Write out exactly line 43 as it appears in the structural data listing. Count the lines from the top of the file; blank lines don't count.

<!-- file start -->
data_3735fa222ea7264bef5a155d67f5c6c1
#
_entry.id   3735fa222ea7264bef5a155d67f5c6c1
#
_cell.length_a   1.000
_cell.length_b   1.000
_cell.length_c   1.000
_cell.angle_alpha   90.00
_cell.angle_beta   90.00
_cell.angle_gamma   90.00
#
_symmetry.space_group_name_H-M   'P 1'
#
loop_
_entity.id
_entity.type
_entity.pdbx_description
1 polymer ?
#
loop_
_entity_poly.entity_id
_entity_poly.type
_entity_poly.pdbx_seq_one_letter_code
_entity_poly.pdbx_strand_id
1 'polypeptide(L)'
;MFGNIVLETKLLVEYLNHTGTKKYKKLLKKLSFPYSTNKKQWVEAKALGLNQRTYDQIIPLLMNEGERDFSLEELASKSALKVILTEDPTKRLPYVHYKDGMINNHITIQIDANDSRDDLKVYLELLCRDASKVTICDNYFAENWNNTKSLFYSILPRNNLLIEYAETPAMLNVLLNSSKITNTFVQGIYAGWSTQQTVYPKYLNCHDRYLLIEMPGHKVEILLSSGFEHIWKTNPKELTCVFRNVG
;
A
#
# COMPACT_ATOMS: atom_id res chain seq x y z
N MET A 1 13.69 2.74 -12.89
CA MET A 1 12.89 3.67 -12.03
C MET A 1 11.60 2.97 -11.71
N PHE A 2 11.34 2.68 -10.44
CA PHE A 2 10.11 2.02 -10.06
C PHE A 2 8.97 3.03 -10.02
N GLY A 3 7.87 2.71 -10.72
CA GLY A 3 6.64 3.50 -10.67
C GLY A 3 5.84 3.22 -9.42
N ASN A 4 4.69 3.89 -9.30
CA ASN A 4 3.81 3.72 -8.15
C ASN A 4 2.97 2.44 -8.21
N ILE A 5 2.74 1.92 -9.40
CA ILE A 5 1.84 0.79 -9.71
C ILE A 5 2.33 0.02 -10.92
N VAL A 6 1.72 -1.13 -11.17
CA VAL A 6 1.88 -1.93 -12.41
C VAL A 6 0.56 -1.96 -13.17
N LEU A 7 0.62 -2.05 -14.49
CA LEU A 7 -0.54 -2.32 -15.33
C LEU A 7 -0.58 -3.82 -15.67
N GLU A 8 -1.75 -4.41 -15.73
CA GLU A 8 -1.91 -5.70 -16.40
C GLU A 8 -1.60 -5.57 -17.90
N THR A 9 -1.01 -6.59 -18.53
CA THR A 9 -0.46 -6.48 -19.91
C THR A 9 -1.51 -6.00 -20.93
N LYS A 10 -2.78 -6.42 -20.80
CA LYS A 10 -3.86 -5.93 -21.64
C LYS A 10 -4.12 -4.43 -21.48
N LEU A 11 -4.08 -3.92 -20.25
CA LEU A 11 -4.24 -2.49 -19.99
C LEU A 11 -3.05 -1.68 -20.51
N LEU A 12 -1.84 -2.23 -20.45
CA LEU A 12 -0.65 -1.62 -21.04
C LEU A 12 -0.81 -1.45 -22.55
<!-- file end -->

N ILE A 5 2.74 1.92 -9.40